On January 10, 2022, I decided to try one more antenna: the PackTenna 9:1 UNUN random wire.
The Packtenna random wire is a brilliant little antenna to pair with radios like the X6100 that have built-in, wide-range ATUs. It’s such a small antenna and can easily find matches on my favorite POTA/SOTA bands: 40 meters and up. It’s also very compact and super durable.
There’s no cure for my pack obsession. I’m constantly in a state of assembling and testing the most efficient kits I can conjure up.
Since I rotate a fair amount of radios in my activations, the majority of my kits are modular; meaning, components like antennas, ATU’s, batteries, log/pen, and cables are packed in their own small pouches/pack. Before embarking on an activation, I simply assemble the components in a backpack along with the radio/s I might use that day. Over the years, I’ve developed a certain workflow with this process that ensures I don’t forget components or pack the wrong ones.
But by far, my favorite type of kit are those that are fully self-contained–proper grab-and-go kits that have everything I need inside to, for example, activate a summit.
Many thanks to Erik (KE8OKM) who kindly shares the following guest post:
Venus SW-3B Review from a newbie SOTA/POTA activator’s viewpoint
by Erik (KE8OKM)
My journey into amateur radio is relatively short (approaching 2 years now) in this short time I have become enamored with “in the field” QRP operating. Particularly SOTA/POTA.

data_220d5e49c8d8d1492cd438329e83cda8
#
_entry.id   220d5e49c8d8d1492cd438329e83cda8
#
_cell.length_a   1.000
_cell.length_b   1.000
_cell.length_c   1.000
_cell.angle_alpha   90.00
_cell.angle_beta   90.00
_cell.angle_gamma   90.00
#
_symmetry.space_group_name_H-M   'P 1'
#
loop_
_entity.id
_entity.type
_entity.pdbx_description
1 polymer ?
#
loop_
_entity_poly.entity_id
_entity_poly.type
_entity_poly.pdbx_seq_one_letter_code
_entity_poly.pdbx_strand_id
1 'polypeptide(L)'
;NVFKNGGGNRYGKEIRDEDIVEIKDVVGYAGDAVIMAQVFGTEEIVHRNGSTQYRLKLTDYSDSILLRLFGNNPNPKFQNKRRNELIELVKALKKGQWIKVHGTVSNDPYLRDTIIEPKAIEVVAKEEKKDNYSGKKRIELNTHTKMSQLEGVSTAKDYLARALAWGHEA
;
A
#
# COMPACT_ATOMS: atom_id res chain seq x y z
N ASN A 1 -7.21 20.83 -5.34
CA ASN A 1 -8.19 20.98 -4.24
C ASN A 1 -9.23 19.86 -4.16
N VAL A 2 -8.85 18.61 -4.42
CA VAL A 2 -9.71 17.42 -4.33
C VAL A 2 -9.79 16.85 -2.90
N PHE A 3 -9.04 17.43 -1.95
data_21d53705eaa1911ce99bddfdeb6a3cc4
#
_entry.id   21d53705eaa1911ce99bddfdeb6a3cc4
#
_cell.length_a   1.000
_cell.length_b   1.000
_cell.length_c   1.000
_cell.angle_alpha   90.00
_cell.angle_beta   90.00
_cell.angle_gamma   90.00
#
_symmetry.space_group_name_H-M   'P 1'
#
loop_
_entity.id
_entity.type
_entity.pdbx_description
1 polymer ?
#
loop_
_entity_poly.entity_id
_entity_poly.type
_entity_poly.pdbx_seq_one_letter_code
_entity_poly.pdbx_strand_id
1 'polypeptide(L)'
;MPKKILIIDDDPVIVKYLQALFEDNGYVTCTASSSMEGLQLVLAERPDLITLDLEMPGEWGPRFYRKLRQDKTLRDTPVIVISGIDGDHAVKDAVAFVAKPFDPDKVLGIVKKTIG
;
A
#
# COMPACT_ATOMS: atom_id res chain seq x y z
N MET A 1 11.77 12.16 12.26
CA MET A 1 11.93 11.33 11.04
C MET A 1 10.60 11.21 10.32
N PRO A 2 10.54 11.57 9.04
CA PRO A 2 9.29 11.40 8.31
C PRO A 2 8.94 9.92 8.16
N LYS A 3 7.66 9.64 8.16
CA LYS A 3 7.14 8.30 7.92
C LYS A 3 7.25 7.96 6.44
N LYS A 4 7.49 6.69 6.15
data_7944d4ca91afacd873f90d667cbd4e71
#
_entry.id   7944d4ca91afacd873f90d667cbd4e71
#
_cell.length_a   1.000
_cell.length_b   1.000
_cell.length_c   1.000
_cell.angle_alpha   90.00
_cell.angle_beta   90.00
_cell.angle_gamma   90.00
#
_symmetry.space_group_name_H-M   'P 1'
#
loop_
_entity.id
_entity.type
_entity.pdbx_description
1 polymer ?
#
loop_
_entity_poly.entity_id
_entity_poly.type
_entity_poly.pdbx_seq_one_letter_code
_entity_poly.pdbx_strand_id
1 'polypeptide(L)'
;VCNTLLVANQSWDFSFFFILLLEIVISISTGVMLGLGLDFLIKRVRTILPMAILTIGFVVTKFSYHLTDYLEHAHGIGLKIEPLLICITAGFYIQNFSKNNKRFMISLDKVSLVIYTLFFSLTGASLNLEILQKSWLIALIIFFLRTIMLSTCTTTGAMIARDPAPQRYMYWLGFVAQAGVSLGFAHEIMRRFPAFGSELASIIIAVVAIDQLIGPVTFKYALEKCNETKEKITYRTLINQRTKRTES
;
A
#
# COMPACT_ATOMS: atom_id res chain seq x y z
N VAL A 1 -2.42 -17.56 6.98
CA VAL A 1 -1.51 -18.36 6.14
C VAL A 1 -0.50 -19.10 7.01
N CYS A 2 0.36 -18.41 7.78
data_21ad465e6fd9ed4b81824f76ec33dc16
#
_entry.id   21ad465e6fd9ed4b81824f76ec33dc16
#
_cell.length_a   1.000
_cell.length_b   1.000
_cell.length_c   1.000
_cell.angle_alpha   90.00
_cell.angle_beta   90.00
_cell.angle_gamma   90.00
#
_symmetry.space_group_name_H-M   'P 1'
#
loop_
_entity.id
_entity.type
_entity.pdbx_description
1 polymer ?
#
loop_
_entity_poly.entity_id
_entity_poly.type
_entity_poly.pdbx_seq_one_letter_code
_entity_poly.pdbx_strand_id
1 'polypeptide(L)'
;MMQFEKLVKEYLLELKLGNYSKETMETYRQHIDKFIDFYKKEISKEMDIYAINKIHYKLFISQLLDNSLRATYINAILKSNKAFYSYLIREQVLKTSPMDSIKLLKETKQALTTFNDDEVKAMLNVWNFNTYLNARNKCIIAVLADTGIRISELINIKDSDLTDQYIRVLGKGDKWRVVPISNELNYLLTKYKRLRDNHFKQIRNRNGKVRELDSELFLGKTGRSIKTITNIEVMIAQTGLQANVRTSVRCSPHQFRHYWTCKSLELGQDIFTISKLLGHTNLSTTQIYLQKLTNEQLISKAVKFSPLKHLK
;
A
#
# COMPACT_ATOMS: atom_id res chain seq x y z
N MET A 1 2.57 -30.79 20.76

When I started studying for my tech license I kept coming across CW–what the heck is that? After I learned it’s a mode using Morse Code (a highly effective one at that) I thought, “not interested” and “they still do that?”
Much to my chagrin, I find myself loving CW and obsessed with all things Morse! The CW mode is both a skill and an art. I am still drawing with crayons but hope to paint someday…at least like Bob Ross…
The Venus SW-3B is a small 3 band transceiver operating on the highly effective 20/30/40m bands: the SOTA/POTA activator’s bread and butter bands. To date I have logged over 450 QSOs with this little “black box.” I often come across some disparaging remarks since the transceiver is built in China.
Many thanks to Josh for sending me this X6100 so promptly and performing the first firmware update!
I took delivery of the X6100 last week after returning from vacation in the Outer Banks. It was bittersweet as I was soeager to check out this new radio but simply had too many projects on the table to complete before Christmas day.